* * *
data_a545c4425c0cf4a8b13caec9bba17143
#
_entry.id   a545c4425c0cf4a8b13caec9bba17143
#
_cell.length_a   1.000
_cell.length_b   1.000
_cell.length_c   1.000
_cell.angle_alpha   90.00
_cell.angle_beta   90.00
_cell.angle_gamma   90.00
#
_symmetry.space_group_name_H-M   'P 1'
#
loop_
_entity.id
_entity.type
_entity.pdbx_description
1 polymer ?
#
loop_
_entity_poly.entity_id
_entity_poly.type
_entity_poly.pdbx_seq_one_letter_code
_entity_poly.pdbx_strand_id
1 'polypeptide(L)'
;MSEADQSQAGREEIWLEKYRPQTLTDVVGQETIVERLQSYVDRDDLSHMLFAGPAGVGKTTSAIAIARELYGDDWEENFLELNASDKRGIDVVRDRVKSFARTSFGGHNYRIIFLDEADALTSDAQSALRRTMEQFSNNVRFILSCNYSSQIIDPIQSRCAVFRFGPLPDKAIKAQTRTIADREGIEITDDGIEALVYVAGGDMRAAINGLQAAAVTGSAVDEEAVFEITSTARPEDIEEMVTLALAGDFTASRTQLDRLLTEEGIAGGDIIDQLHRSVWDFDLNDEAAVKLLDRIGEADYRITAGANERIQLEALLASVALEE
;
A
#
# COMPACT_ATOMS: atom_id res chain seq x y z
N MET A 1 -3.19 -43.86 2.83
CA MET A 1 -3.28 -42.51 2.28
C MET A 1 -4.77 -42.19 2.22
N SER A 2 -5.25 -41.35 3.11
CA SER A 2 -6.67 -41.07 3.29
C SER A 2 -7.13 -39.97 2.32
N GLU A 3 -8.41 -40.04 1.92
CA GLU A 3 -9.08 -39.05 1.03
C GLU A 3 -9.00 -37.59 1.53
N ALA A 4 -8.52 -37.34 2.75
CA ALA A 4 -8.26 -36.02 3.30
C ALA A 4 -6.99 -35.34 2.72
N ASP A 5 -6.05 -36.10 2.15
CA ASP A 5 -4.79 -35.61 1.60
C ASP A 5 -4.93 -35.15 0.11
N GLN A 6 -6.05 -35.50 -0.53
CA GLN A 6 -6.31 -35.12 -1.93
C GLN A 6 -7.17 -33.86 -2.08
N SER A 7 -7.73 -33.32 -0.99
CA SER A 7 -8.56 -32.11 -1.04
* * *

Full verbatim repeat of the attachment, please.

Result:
data_a545c4425c0cf4a8b13caec9bba17143
#
_entry.id   a545c4425c0cf4a8b13caec9bba17143
#
_cell.length_a   1.000
_cell.length_b   1.000
_cell.length_c   1.000
_cell.angle_alpha   90.00
_cell.angle_beta   90.00
_cell.angle_gamma   90.00
#
_symmetry.space_group_name_H-M   'P 1'
#
loop_
_entity.id
_entity.type
_entity.pdbx_description
1 polymer ?
#
loop_
_entity_poly.entity_id
_entity_poly.type
_entity_poly.pdbx_seq_one_letter_code
_entity_poly.pdbx_strand_id
1 'polypeptide(L)'
;MSEADQSQAGREEIWLEKYRPQTLTDVVGQETIVERLQSYVDRDDLSHMLFAGPAGVGKTTSAIAIARELYGDDWEENFLELNASDKRGIDVVRDRVKSFARTSFGGHNYRIIFLDEADALTSDAQSALRRTMEQFSNNVRFILSCNYSSQIIDPIQSRCAVFRFGPLPDKAIKAQTRTIADREGIEITDDGIEALVYVAGGDMRAAINGLQAAAVTGSAVDEEAVFEITSTARPEDIEEMVTLALAGDFTASRTQLDRLLTEEGIAGGDIIDQLHRSVWDFDLNDEAAVKLLDRIGEADYRITAGANERIQLEALLASVALEE
;
A
#
# COMPACT_ATOMS: atom_id res chain seq x y z
N MET A 1 -3.19 -43.86 2.83
CA MET A 1 -3.28 -42.51 2.28
C MET A 1 -4.77 -42.19 2.22
N SER A 2 -5.25 -41.35 3.11
CA SER A 2 -6.67 -41.07 3.29
C SER A 2 -7.13 -39.97 2.32
N GLU A 3 -8.41 -40.04 1.92
CA GLU A 3 -9.08 -39.05 1.03
C GLU A 3 -9.00 -37.59 1.53
N ALA A 4 -8.52 -37.34 2.75
CA ALA A 4 -8.26 -36.02 3.30
C ALA A 4 -6.99 -35.34 2.72
N ASP A 5 -6.05 -36.10 2.15
CA ASP A 5 -4.79 -35.61 1.60
C ASP A 5 -4.93 -35.15 0.11
N GLN A 6 -6.05 -35.50 -0.53
CA GLN A 6 -6.31 -35.12 -1.93
C GLN A 6 -7.17 -33.86 -2.08
N SER A 7 -7.73 -33.32 -0.99
CA SER A 7 -8.56 -32.11 -1.04